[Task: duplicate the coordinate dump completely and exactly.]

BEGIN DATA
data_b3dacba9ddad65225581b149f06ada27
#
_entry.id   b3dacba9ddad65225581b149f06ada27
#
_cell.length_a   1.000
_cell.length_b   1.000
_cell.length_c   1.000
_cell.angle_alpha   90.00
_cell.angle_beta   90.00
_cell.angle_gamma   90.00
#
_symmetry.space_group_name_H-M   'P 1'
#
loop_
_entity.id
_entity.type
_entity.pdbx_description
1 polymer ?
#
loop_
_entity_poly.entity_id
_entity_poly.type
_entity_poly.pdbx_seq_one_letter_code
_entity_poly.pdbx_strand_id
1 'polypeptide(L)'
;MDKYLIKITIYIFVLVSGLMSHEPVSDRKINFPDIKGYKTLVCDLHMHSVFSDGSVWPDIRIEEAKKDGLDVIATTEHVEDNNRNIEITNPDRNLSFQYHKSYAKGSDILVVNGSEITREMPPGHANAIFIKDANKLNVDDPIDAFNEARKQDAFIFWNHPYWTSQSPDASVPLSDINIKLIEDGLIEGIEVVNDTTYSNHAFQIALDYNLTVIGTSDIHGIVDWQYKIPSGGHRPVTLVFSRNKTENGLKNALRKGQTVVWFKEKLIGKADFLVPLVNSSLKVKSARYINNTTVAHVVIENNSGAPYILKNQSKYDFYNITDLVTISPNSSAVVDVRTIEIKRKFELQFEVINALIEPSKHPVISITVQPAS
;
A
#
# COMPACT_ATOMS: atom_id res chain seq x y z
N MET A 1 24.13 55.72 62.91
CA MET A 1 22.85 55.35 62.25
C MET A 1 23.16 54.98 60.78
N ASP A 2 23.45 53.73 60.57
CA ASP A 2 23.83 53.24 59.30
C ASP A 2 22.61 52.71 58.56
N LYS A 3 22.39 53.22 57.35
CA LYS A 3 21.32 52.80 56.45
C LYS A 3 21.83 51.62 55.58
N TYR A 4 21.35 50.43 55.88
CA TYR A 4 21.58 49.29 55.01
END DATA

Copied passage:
data_b3dacba9ddad65225581b149f06ada27
#
_entry.id   b3dacba9ddad65225581b149f06ada27
#
_cell.length_a   1.000
_cell.length_b   1.000
_cell.length_c   1.000
_cell.angle_alpha   90.00
_cell.angle_beta   90.00
_cell.angle_gamma   90.00
#
_symmetry.space_group_name_H-M   'P 1'
#
loop_
_entity.id
_entity.type
_entity.pdbx_description
1 polymer ?
#
loop_
_entity_poly.entity_id
_entity_poly.type
_entity_poly.pdbx_seq_one_letter_code
_entity_poly.pdbx_strand_id
1 'polypeptide(L)'
;MDKYLIKITIYIFVLVSGLMSHEPVSDRKINFPDIKGYKTLVCDLHMHSVFSDGSVWPDIRIEEAKKDGLDVIATTEHVEDNNRNIEITNPDRNLSFQYHKSYAKGSDILVVNGSEITREMPPGHANAIFIKDANKLNVDDPIDAFNEARKQDAFIFWNHPYWTSQSPDASVPLSDINIKLIEDGLIEGIEVVNDTTYSNHAFQIALDYNLTVIGTSDIHGIVDWQYKIPSGGHRPVTLVFSRNKTENGLKNALRKGQTVVWFKEKLIGKADFLVPLVNSSLKVKSARYINNTTVAHVVIENNSGAPYILKNQSKYDFYNITDLVTISPNSSAVVDVRTIEIKRKFELQFEVINALIEPSKHPVISITVQPAS
;
A
#
# COMPACT_ATOMS: atom_id res chain seq x y z
N MET A 1 24.13 55.72 62.91
CA MET A 1 22.85 55.35 62.25
C MET A 1 23.16 54.98 60.78
N ASP A 2 23.45 53.73 60.57
CA ASP A 2 23.83 53.24 59.30
C ASP A 2 22.61 52.71 58.56
N LYS A 3 22.39 53.22 57.35
CA LYS A 3 21.32 52.80 56.45
C LYS A 3 21.83 51.62 55.58
N TYR A 4 21.35 50.43 55.88
CA TYR A 4 21.58 49.29 55.01